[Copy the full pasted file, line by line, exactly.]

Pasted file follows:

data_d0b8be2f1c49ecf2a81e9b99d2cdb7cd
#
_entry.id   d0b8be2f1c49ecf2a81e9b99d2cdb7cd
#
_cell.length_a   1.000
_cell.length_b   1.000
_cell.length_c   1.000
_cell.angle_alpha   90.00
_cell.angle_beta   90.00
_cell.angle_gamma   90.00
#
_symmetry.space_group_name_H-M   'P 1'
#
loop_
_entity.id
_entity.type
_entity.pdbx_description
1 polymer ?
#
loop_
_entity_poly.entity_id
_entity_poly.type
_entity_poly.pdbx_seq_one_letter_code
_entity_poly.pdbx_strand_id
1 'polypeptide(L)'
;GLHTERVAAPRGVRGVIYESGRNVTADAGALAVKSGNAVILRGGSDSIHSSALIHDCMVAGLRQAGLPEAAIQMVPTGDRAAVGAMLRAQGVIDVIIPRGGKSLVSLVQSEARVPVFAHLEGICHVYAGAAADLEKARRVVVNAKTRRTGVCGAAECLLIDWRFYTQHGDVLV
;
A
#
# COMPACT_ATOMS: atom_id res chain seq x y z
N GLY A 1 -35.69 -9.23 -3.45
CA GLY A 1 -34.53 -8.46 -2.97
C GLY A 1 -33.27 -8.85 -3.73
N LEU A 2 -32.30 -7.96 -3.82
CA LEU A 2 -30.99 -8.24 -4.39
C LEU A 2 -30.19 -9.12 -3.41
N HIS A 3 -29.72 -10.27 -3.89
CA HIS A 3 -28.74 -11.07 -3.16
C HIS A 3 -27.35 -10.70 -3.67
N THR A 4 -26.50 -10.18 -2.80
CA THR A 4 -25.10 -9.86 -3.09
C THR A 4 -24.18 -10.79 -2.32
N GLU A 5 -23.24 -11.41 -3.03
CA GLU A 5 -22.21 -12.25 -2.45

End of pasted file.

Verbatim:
data_d0b8be2f1c49ecf2a81e9b99d2cdb7cd
#
_entry.id   d0b8be2f1c49ecf2a81e9b99d2cdb7cd
#
_cell.length_a   1.000
_cell.length_b   1.000
_cell.length_c   1.000
_cell.angle_alpha   90.00
_cell.angle_beta   90.00
_cell.angle_gamma   90.00
#
_symmetry.space_group_name_H-M   'P 1'
#
loop_
_entity.id
_entity.type
_entity.pdbx_description
1 polymer ?
#
loop_
_entity_poly.entity_id
_entity_poly.type
_entity_poly.pdbx_seq_one_letter_code
_entity_poly.pdbx_strand_id
1 'polypeptide(L)'
;GLHTERVAAPRGVRGVIYESGRNVTADAGALAVKSGNAVILRGGSDSIHSSALIHDCMVAGLRQAGLPEAAIQMVPTGDRAAVGAMLRAQGVIDVIIPRGGKSLVSLVQSEARVPVFAHLEGICHVYAGAAADLEKARRVVVNAKTRRTGVCGAAECLLIDWRFYTQHGDVLV
;
A
#
# COMPACT_ATOMS: atom_id res chain seq x y z
N GLY A 1 -35.69 -9.23 -3.45
CA GLY A 1 -34.53 -8.46 -2.97
C GLY A 1 -33.27 -8.85 -3.73
N LEU A 2 -32.30 -7.96 -3.82
CA LEU A 2 -30.99 -8.24 -4.39
C LEU A 2 -30.19 -9.12 -3.41
N HIS A 3 -29.72 -10.27 -3.89
CA HIS A 3 -28.74 -11.07 -3.16
C HIS A 3 -27.35 -10.70 -3.67
N THR A 4 -26.50 -10.18 -2.80
CA THR A 4 -25.10 -9.86 -3.09
C THR A 4 -24.18 -10.79 -2.32
N GLU A 5 -23.24 -11.41 -3.03
CA GLU A 5 -22.21 -12.25 -2.45